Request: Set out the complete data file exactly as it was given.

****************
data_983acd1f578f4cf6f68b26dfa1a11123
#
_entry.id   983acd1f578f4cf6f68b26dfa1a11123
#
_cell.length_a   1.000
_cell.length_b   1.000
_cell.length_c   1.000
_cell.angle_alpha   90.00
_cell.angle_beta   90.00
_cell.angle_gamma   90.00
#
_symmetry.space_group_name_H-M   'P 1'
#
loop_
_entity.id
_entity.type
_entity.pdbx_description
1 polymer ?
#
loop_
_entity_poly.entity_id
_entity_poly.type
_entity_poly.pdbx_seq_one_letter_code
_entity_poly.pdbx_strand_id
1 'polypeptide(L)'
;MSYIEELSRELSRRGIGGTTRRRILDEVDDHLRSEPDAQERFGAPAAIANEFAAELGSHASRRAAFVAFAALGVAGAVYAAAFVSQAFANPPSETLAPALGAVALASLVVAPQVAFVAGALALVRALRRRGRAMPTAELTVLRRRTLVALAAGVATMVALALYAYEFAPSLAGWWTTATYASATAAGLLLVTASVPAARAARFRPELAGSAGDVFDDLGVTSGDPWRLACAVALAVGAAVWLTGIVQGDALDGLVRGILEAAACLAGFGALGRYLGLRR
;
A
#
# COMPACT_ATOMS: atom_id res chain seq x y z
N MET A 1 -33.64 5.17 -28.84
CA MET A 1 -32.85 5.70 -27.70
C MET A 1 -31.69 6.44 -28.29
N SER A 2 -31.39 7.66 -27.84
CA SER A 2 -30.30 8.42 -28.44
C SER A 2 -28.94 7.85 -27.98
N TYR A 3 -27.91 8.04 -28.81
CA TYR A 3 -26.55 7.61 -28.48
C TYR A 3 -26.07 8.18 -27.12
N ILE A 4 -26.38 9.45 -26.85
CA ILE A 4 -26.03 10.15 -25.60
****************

data_983acd1f578f4cf6f68b26dfa1a11123
#
_entry.id   983acd1f578f4cf6f68b26dfa1a11123
#
_cell.length_a   1.000
_cell.length_b   1.000
_cell.length_c   1.000
_cell.angle_alpha   90.00
_cell.angle_beta   90.00
_cell.angle_gamma   90.00
#
_symmetry.space_group_name_H-M   'P 1'
#
loop_
_entity.id
_entity.type
_entity.pdbx_description
1 polymer ?
#
loop_
_entity_poly.entity_id
_entity_poly.type
_entity_poly.pdbx_seq_one_letter_code
_entity_poly.pdbx_strand_id
1 'polypeptide(L)'
;MSYIEELSRELSRRGIGGTTRRRILDEVDDHLRSEPDAQERFGAPAAIANEFAAELGSHASRRAAFVAFAALGVAGAVYAAAFVSQAFANPPSETLAPALGAVALASLVVAPQVAFVAGALALVRALRRRGRAMPTAELTVLRRRTLVALAAGVATMVALALYAYEFAPSLAGWWTTATYASATAAGLLLVTASVPAARAARFRPELAGSAGDVFDDLGVTSGDPWRLACAVALAVGAAVWLTGIVQGDALDGLVRGILEAAACLAGFGALGRYLGLRR
;
A
#
# COMPACT_ATOMS: atom_id res chain seq x y z
N MET A 1 -33.64 5.17 -28.84
CA MET A 1 -32.85 5.70 -27.70
C MET A 1 -31.69 6.44 -28.29
N SER A 2 -31.39 7.66 -27.84
CA SER A 2 -30.30 8.42 -28.44
C SER A 2 -28.94 7.85 -27.98
N TYR A 3 -27.91 8.04 -28.81
CA TYR A 3 -26.55 7.61 -28.48
C TYR A 3 -26.07 8.18 -27.12
N ILE A 4 -26.38 9.45 -26.85
CA ILE A 4 -26.03 10.15 -25.60